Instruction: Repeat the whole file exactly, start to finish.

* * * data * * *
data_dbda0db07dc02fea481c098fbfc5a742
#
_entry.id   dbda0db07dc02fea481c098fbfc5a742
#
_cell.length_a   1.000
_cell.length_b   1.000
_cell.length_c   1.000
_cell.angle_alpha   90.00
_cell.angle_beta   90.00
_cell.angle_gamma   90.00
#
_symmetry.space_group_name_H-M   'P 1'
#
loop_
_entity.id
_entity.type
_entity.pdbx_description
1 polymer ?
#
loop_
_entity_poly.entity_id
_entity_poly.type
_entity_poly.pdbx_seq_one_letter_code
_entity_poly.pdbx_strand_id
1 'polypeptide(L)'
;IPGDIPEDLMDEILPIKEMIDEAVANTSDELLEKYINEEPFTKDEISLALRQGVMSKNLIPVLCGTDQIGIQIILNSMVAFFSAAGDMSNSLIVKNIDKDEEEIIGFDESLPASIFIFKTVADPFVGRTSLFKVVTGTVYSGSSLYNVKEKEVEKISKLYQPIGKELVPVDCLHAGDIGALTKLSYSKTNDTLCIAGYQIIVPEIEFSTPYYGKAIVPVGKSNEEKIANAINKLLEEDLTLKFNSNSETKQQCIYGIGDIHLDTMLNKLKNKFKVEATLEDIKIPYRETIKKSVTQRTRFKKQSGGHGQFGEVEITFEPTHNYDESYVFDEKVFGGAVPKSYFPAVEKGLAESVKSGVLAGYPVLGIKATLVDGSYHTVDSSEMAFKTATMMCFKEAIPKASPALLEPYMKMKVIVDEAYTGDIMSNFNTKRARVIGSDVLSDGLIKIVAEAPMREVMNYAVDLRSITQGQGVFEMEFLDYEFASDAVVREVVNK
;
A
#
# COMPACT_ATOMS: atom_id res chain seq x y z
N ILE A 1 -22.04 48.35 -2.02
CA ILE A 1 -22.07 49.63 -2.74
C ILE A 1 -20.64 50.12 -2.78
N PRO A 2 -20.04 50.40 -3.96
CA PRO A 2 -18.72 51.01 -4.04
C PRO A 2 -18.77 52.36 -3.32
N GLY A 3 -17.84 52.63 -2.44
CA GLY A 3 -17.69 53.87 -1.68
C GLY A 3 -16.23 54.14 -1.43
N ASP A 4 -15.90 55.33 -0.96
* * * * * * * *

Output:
data_dbda0db07dc02fea481c098fbfc5a742
#
_entry.id   dbda0db07dc02fea481c098fbfc5a742
#
_cell.length_a   1.000
_cell.length_b   1.000
_cell.length_c   1.000
_cell.angle_alpha   90.00
_cell.angle_beta   90.00
_cell.angle_gamma   90.00
#
_symmetry.space_group_name_H-M   'P 1'
#
loop_
_entity.id
_entity.type
_entity.pdbx_description
1 polymer ?
#
loop_
_entity_poly.entity_id
_entity_poly.type
_entity_poly.pdbx_seq_one_letter_code
_entity_poly.pdbx_strand_id
1 'polypeptide(L)'
;IPGDIPEDLMDEILPIKEMIDEAVANTSDELLEKYINEEPFTKDEISLALRQGVMSKNLIPVLCGTDQIGIQIILNSMVAFFSAAGDMSNSLIVKNIDKDEEEIIGFDESLPASIFIFKTVADPFVGRTSLFKVVTGTVYSGSSLYNVKEKEVEKISKLYQPIGKELVPVDCLHAGDIGALTKLSYSKTNDTLCIAGYQIIVPEIEFSTPYYGKAIVPVGKSNEEKIANAINKLLEEDLTLKFNSNSETKQQCIYGIGDIHLDTMLNKLKNKFKVEATLEDIKIPYRETIKKSVTQRTRFKKQSGGHGQFGEVEITFEPTHNYDESYVFDEKVFGGAVPKSYFPAVEKGLAESVKSGVLAGYPVLGIKATLVDGSYHTVDSSEMAFKTATMMCFKEAIPKASPALLEPYMKMKVIVDEAYTGDIMSNFNTKRARVIGSDVLSDGLIKIVAEAPMREVMNYAVDLRSITQGQGVFEMEFLDYEFASDAVVREVVNK
;
A
#
# COMPACT_ATOMS: atom_id res chain seq x y z
N ILE A 1 -22.04 48.35 -2.02
CA ILE A 1 -22.07 49.63 -2.74
C ILE A 1 -20.64 50.12 -2.78
N PRO A 2 -20.04 50.40 -3.96
CA PRO A 2 -18.72 51.01 -4.04
C PRO A 2 -18.77 52.36 -3.32
N GLY A 3 -17.84 52.63 -2.44
CA GLY A 3 -17.69 53.87 -1.68
C GLY A 3 -16.23 54.14 -1.43
N ASP A 4 -15.90 55.33 -0.96